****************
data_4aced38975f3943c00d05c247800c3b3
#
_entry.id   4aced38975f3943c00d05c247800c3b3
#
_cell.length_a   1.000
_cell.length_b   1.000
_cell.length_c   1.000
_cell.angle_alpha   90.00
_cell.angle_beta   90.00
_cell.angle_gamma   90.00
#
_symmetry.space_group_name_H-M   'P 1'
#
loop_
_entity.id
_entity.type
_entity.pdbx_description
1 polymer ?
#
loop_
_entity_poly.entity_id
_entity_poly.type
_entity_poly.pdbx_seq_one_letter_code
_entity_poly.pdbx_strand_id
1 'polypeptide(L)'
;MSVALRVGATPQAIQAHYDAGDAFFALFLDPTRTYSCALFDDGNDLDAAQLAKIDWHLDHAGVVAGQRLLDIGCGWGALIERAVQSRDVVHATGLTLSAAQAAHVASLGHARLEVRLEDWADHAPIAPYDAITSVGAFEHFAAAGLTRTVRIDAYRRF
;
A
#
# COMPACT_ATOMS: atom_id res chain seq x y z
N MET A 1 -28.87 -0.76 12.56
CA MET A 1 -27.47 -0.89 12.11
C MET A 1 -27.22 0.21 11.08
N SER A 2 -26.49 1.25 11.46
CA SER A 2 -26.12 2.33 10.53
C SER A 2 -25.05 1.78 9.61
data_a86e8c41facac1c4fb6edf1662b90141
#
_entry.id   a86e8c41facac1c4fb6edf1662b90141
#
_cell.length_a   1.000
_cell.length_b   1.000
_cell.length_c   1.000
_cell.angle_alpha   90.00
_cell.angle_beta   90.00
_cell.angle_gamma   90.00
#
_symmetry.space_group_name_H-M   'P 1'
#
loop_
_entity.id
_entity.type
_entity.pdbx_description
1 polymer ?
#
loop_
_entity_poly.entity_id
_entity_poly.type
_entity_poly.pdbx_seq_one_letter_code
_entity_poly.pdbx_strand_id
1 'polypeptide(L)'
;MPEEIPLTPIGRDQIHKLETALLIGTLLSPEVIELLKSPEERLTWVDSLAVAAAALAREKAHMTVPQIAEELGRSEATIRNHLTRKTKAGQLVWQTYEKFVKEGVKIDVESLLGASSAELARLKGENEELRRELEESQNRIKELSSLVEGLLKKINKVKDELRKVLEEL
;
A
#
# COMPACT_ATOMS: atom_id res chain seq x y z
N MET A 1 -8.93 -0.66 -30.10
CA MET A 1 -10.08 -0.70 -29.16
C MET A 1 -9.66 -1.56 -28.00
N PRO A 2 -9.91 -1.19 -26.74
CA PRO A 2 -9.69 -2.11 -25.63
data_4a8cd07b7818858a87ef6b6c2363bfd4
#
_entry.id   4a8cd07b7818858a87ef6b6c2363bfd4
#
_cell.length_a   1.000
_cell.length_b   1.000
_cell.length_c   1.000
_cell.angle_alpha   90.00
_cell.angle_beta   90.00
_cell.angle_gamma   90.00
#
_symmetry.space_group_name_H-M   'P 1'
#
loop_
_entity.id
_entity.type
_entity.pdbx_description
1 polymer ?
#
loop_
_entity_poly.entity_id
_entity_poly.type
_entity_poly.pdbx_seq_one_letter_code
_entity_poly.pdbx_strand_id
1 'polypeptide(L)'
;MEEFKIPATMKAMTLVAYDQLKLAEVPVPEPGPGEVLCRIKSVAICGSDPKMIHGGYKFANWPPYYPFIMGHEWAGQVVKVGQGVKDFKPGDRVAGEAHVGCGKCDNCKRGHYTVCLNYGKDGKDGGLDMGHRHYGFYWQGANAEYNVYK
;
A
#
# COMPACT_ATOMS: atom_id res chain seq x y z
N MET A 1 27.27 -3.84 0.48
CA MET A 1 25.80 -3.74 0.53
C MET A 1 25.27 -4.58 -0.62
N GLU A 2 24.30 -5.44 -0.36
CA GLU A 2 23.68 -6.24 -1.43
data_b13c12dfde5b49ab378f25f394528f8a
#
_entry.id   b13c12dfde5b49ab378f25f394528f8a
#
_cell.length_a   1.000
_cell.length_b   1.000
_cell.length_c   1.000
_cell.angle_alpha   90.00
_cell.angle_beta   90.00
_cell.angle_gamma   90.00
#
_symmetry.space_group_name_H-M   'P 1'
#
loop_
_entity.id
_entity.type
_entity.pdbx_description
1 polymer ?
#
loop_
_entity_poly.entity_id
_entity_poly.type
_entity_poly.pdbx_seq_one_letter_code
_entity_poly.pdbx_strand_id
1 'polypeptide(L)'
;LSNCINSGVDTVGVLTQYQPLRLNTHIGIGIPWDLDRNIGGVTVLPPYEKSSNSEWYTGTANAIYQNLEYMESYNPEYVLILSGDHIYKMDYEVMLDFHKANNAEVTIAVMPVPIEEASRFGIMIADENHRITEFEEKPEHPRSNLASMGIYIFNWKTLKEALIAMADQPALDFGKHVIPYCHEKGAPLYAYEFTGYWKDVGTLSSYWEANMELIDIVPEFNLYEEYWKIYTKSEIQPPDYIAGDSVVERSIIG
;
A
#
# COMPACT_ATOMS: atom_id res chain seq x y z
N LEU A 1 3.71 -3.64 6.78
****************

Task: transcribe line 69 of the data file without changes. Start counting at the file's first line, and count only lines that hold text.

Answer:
C MET A 1 -9.66 -1.56 -28.00